• raise and donate money to organizations that address justice; start or sign a petition;
  • raise awareness among their friends;
  • pray or attend spiritual services that are focused on building community;
  • educate themselves more at the library or online; and
  • utilize the arts (such as poetry, photography, or music) to express themselves.

In addition, here are some important factors to keep in mind:

  • They can make a difference. Let your children know that being aware that others have been treated unfairly should not make them feel stuck or powerless but rather it can be motivation to work to make things better.
  • They can be allies to those in need. Discuss with your child the importance of being an ally in cases of bullying and bias. In other words, it is important that they recognize and speak up for what’s right even when they are not the child who is being targeted. Tell them being silent or denying discrimination provides support for racism to continue.
  • Tell them why diversity is important. Tell your child that historically and in contemporary times, people from diverse backgrounds have worked for justice and that as a family this is a value that you all share.
  • Give them tools. Share strategies your child can use to both learn more about racial injustice and combat it.

As parents we, unfortunately, cannot guarantee our children’s physical or psychological safety. We can however strive to give them a positive sense of themselves, culturally and as individuals, to buffer the difficult experiences that are likely to occur.

We want to hear from you. Tell us in the comments:

  • What are some strategies you have used to discuss racism and discrimination with young people?

You may also be interested in:


  1. When families live in places where there is diversity the opportunity for positive first-hand exploration as well as face to face experiences is within reach, but in the age of social media we’re all more closely connected. Museums and libraries can help us find reading and programs to grow our knowledge base. I recently attended a children’s book club discussion held at the New York Historical Society. A small group of children (from many backgrounds) were able to grasp the story and think about the history of the racial and ethnic landscape (e.g. Seneca Village, Five Points) of New York in an engaging, thoughtful conversation about the book with the author. The afternoon chat included a Skype conversation, time for reflection and a walk through the Central Park ( the site of Seneca Village) New York City. I think it’s a model that families can use to help build the historical context and framework of racism and discrimination with their children.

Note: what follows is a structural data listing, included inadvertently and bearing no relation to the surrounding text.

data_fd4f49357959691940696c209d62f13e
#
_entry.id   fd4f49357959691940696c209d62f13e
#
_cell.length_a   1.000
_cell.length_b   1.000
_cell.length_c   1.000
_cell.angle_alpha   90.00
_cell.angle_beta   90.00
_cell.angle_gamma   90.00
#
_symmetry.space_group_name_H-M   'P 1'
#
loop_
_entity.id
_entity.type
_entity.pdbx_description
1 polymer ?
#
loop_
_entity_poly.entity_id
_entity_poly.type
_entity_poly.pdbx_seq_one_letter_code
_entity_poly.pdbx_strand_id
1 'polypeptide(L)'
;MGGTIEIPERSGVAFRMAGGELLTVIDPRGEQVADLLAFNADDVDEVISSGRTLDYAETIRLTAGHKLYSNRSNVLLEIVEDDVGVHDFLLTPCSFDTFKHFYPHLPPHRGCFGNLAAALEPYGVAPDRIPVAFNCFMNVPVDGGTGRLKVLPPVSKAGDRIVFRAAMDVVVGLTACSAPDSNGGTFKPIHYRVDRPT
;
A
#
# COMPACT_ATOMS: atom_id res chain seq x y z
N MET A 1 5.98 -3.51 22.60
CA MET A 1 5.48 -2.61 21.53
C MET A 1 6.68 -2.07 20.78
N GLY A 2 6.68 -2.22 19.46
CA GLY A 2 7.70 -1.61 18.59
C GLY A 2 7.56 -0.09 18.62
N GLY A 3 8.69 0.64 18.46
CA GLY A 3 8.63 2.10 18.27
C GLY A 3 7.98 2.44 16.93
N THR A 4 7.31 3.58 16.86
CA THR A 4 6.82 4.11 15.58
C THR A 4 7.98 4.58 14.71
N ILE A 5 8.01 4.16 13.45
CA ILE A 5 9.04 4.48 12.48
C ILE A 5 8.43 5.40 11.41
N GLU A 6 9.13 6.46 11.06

There are also amazing opportunities with cartoons like Doc McStuffins with a the script can help conversation or the Cheerios commercial and it’s controversy shows another opportunity.

    Psychologist and Spelman President Beverly Tatum has taught and written extensively on the subject. Here’s one article:

    Reference link:


  2. The psychologists of each countries faces in such a problem, is a good tendency. A racial difference fellow can share the sense of values, if we have a chance of that many and varied discussion.
    However, the opening counter dealing with the frustration of the nation of the own country before reaching it at the present is surely necessary too. My country is still blessed. A serious issue of racism is equal in nothing. However, in consideration of other countries having a serious problem, we should consider in a global viewpoint.


Leave a Reply

Fill in your details below or click an icon to log in: Logo

You are commenting using your account. Log Out /  Change )

Facebook photo

You are commenting using your Facebook account. Log Out /  Change )

Connecting to %s